The Rings of Power synopsis
As you might guess from the show's title, The Rings of Power will deal in some form with the creation of the title rings, including the three made for the Elves, the seven made for Dwarves, the nine made for Men, and the One Ring to Rule Them All. Beyond that, though, Amazon's still keeping much of the plot under wraps. Here's how the streamer describes the show:
"This epic drama is set thousands of years before the events of J.R.R. Tolkien’s The Hobbit and The Lord of the Rings, and will take viewers back to an era in which great powers were forged, kingdoms rose to glory and fell to ruin, unlikely heroes were tested, hope hung by the finest of threads, and the greatest villain that ever flowed from Tolkien’s pen threatened to cover all the world in darkness. Beginning in a time of relative peace, the series follows an ensemble cast of characters, both familiar and new, as they confront the long-feared re-emergence of evil to Middle-earth. From the darkest depths of the Misty Mountains, to the majestic forests of the elf-capital of Lindon, to the breathtaking island kingdom of Númenor, to the furthest reaches of the map, these kingdoms and characters will carve out legacies that live on long after they are gone."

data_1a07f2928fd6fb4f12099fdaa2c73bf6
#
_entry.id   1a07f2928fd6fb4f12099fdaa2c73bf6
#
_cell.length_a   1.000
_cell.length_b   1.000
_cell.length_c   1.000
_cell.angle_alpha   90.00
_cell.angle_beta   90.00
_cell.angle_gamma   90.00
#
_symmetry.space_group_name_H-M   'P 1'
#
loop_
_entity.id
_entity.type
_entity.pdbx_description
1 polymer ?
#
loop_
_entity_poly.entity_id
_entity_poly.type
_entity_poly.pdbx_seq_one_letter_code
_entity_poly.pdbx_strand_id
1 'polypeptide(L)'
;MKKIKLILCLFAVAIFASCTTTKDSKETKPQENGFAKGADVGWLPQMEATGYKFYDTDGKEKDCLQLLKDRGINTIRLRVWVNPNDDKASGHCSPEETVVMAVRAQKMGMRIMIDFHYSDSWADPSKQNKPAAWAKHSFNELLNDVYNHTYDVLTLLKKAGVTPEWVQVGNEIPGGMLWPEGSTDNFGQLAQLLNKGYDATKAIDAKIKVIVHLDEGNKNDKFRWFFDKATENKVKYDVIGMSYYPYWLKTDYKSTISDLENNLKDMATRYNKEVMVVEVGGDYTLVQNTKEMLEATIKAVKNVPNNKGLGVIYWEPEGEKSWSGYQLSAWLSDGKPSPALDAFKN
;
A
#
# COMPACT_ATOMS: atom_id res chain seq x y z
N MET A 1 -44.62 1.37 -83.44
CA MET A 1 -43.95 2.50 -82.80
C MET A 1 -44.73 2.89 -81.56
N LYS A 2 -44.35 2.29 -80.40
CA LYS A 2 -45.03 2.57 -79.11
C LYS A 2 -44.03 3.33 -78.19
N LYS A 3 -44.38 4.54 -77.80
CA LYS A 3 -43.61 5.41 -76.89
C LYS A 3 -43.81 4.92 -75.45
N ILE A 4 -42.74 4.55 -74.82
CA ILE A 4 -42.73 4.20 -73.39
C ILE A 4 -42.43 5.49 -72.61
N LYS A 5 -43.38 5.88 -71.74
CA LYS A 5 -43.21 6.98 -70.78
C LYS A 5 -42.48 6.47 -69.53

The Rings of Power writers and directors
The Lord of the Rings: The Rings of Power will be helmed by co-showrunners J.D. Payne and Patrick McKay, a writing team whose previous work together includes Star Trek Beyond, Jungle Cruise, and the acclaimed Blacklist screenplay Escape. In sculpting the larger story for the Second Age, Payne described their approach in the context of Tolkien's own perspective.
"It was like Tolkien put some stars in the sky and let us make out the constellations," he said. "In his letters [particularly in one to his publisher], Tolkien talked about wanting to leave behind a mythology that 'left scope for other minds and hands, wielding the tools of paint, music and drama.' We're doing what Tolkien wanted. As long as we felt like every invention of ours was true to his essence, we knew we were on the right track."